FHA short refi program on the rocks

by Peter G. Miller
July 11th, 2011

As we have long predicted, the FHA’s short refi program continues to be dead in the water. Despite a big announcement introducing the program last August, the marketplace reaction has been ho-hum.

Is this fair? Is there anything in the short refi program which might redeem the concept?

The latest numbers from Housing and Urban Development (HUD) tell us that since Oct. 1. a total of 535 applications have been submitted for the program and, of these, just 195 have been

approved so far. As of May just 65 applications were in the pipeline, suggesting that very large numbers of applications have fallen through.

Where are the applications going?

When the program was first introduced, then-FHA Commissioner David H. Stevens said “we’re throwing a life line out to those families who are current on their mortgage and are experiencing financial hardships because property values in their community have declined. This is another tool to help overcome the negative equity problem facing many responsible homeowners who are looking to refinance into a safer, more secure mortgage product.”

To get a short refi a borrower would have to have a good credit record, a property that was financially underwater and a lender who was willing to write-off at least 10 percent of the debt.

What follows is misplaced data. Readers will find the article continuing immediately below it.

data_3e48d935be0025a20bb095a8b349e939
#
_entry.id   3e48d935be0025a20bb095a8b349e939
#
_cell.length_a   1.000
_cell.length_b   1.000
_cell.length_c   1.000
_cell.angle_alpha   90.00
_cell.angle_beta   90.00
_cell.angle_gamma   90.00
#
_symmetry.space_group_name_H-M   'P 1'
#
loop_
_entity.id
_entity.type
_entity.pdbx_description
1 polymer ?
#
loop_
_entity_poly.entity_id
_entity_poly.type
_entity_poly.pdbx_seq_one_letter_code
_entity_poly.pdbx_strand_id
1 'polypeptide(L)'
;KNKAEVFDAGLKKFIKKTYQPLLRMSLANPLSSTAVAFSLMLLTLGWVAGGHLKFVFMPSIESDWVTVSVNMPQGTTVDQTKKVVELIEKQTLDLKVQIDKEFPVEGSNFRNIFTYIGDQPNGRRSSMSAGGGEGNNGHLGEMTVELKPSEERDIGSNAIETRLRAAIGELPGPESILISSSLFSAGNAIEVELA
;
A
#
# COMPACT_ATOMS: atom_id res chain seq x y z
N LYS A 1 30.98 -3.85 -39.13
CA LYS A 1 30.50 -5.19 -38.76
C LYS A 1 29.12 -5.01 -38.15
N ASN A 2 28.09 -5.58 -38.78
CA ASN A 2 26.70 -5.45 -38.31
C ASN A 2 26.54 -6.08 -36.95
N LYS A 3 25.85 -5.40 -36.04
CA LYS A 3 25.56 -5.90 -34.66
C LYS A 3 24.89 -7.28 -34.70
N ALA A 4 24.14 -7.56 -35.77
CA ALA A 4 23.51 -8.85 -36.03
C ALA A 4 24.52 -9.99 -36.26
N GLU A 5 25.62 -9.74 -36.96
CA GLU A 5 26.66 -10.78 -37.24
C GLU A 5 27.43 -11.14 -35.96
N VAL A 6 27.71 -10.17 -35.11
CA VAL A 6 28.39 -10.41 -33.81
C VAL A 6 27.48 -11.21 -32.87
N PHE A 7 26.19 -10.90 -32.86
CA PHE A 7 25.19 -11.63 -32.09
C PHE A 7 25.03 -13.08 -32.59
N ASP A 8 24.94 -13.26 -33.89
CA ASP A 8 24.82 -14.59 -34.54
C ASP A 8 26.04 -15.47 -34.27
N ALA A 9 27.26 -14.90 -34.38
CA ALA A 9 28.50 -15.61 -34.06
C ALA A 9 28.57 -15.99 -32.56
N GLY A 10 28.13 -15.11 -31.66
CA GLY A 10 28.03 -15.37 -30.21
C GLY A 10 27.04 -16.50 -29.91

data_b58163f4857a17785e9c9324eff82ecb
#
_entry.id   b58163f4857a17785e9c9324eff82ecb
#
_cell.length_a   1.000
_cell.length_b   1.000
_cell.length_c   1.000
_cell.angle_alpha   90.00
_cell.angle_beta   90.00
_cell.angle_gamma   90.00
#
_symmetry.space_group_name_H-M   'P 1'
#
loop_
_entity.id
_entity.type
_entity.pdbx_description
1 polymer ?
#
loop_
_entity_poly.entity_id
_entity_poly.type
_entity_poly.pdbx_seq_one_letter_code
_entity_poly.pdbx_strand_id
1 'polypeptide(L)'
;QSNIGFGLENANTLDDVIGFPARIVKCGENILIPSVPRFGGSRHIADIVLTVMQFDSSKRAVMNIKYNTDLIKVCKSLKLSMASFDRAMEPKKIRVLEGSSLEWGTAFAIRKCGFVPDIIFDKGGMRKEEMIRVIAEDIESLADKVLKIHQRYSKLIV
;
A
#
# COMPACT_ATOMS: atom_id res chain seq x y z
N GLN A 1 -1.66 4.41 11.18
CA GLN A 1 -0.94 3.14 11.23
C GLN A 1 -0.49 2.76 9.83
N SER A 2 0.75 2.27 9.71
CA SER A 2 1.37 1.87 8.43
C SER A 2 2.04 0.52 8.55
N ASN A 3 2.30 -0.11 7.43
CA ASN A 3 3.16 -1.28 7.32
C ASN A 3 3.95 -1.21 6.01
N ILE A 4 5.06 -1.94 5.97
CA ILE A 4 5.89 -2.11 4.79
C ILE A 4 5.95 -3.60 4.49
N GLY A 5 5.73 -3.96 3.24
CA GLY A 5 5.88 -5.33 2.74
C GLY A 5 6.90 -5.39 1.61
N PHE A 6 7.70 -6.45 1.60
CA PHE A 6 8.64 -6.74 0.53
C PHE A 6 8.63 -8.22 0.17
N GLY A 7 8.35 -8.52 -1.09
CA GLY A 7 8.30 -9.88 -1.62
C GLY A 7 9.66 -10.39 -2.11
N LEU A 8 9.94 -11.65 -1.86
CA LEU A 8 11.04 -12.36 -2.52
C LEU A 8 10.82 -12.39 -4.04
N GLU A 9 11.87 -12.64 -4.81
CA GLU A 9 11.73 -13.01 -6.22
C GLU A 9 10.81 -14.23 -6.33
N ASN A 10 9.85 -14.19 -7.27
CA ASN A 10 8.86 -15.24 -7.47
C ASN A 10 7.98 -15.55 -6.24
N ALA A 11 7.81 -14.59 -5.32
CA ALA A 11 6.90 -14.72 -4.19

So, for example, imagine that a borrower owes $350,000 for a property that’s now worth $300,000. If he does a short refi the FHA will provide a new loan equal to 97.75 percent of $300,000. That’s financing worth just $293,250. That’s also $56,750 the lender is being asked to write off.

Lenders, of course, are not interested in reducing principal amounts.


The Treasury Department tells us that through May the government successfully modified more than 730,000 mortgages. And how many involved principal reductions? That would be 4,911 loans. Or, roughly, about one out of every 150 modifications.

The weird aspect of the short refi program is that in some areas the market declines have been so substantial that the FHA mortgage program just might make sense.

Go back to the example with the $350,000. It’s awful that the lender is being asked to shed $57,000 in principal, not just for the lender but because you can also bet that every house in the neighborhood is equally devalued.

In fact, in some markets the actual loss is likely to be far worse. Think of our major foreclosure centers. In such cases it may be worthwhile for both borrowers and lenders to do the math and take the FHA short re-fi. It’s not a great option, but it may be better than a short sale or foreclosure.

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